We planned to take the 5AM shuttle to Tikal, in hopes of catching the animals out and about. A brilliant idea, except that as of 4AM there was an intense thunderstorm happening. One of my housemates wakes up, and we question the wisdom of heading off to see a (rather tall) Mayan ruin in the middle of a storm. Stumble to the hostel desk and try to explain to the clerk that we'd like to cancel our shuttle reservati…

When it all comes together

T. and J. were doing HIV outreach at the market on Saturday. Afterwards, J. was telling me about a young man, obviously gay, who approached them. She mentioned his false guilt- "I heard it started in the gay community" family stigma- "if my family found out I was gay, they'd run me out of town" and the vague "I don't really know you, but I had some rough stuff happen as a kid."

I growled about the fact that this community doesn't have many resources available for people like this man, and said "I'm sure he's seen some horrible stuff. Think about the numbers for domestic violence in this country (close to 50% of homes. Keep in mind that domestic violence is underreported, because it's a socially undesirable behavior). J. mentions the violent drawings produced by kids in summer camp, and I snarl for the women in my focus group who were bullied by their husbands and in-laws and for Friday's experience in the park and the fact…

Things that make you think twice.

I can't not talk about Friday morning...
Having spent a couple mornings at the park by the police station, I decided to try my luck at the park across from the market. I got there, and found a parkbench, and started scoping the place out. Pulled out my journal, jotted a few notes. Random guy on a bike comes by, says "I don't mean no disrespect, but I think you're incredibly gorgeous. Just wanted to make your day." Okay...whatever, I can deal with that. He comes by a second time, and says something else...I decide if I have random people approaching me, I need to ask them to do a survey (seems reasonable, I've had decent success with this tactic dealing with tour guides downtown) Well...I start my survey, and I get to the question on marital status, and he asks if I want to marry him. I....remain as professional as possible, smile, and inform him that my boyfriend would have some issues with that. I keep going, and get to the question about "do you intend…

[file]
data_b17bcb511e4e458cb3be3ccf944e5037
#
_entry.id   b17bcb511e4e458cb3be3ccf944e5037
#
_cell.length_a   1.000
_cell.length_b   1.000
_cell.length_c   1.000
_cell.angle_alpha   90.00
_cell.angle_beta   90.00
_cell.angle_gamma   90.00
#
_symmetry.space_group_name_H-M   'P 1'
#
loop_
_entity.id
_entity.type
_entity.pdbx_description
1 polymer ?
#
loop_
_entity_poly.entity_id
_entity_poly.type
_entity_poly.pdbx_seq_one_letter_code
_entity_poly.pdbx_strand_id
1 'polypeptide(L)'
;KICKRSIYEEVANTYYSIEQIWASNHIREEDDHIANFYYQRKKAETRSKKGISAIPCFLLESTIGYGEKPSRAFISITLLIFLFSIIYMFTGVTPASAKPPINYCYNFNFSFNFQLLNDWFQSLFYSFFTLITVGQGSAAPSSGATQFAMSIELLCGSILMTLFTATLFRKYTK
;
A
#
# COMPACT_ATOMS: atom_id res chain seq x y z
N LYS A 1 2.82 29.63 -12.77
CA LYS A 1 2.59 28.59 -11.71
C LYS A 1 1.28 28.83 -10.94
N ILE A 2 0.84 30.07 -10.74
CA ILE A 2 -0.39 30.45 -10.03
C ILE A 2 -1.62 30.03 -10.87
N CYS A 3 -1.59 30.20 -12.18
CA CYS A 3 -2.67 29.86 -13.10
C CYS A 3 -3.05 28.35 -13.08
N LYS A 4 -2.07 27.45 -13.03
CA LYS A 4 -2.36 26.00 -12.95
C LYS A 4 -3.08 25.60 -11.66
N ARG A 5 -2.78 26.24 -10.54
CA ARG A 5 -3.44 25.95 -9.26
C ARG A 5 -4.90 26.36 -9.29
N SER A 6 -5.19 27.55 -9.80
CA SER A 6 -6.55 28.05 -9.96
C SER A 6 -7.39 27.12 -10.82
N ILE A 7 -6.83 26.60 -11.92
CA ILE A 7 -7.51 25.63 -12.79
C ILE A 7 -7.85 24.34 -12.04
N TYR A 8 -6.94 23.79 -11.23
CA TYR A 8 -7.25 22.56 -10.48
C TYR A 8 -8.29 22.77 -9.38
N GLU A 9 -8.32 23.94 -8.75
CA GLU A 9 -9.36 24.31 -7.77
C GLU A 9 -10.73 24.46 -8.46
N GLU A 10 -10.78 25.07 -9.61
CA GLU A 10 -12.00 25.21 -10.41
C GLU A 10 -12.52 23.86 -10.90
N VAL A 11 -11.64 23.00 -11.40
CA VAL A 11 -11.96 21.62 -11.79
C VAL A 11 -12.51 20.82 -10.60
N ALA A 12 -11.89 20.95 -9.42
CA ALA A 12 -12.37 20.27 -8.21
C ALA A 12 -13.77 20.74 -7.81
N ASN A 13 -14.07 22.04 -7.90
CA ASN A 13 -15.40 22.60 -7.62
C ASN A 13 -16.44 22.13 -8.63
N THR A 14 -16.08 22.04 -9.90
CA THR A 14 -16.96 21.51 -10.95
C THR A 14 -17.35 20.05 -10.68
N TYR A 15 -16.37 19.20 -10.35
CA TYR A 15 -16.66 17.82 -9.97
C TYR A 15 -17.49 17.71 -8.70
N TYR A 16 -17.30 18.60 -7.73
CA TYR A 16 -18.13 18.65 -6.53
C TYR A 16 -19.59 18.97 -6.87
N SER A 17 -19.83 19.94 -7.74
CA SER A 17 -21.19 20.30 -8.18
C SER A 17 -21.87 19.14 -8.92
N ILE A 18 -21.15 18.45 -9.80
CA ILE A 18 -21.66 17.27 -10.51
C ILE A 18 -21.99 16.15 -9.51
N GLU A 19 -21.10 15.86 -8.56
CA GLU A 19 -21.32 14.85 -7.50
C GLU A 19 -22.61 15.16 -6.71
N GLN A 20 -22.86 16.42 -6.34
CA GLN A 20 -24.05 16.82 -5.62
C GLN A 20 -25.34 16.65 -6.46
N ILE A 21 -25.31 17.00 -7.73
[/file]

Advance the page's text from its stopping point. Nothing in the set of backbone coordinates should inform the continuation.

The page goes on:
Another day, another scramble for data

Lately it seems I have more stories than time for blogging.
So...yesterday, I went back to stalking the OB-GYN.
It seems we had a miscommunication. I assumed that because I called him on his office phone to set an appointment, we were meeting between 8-9 at his office. He assumed that I knew he'd be at the hospital, and was meeting him there.
Regardless, I caught him yesterday morning, on his way to the hospital. He asked me if I wanted to come along with him, and I agreed. Hopped in the car, and started the interview....we arrived at the hospital, and I stopped the recorder, as he gave me a tour...emergency room, labor and recovery, and then the maternal and child health hall, where his office is. People lined up literally up and down the hallway. He shows me into his office, where we're suddenly joined by a medical student from the UK who's shadowing/assisting for the day.
I continue my interview, he's rather unhurried, despite the throngs of patients sitting j…

The focus group that almost wasn't.

So....I pitched my project to the women's group last week. In two languages, with a cutesy handout. N. made reminder phone calls today, telling women that group starts at 4:15. We wandered down about 4:30 (this is Belize). I'm braced to lead a bilingual focus group, if need be.The women's computer class is finishing up, and suddenly, a woman we'll call Miss Faith (not her real name) wanders in. And her intentions are mutinous. She informs N. that she's not coming, not this week, and not next week, because she's not interested in the group topics. She doesn't care about poetry or abortion (?! N and I are still confused as to why she thought group was about abortion). And family planning is good for young women to talk about, but she's already done with that, and they need to learn about cooking and how to make money. Miss Faith continues with hardly a breath - the group needs to decide what to talk about, Nora shouldn't be calling people about meetin…


You'll be happy to know that the plumbing is working.
And that today I was able to turn two solicitations from tour guides into surveys (without booking a tour).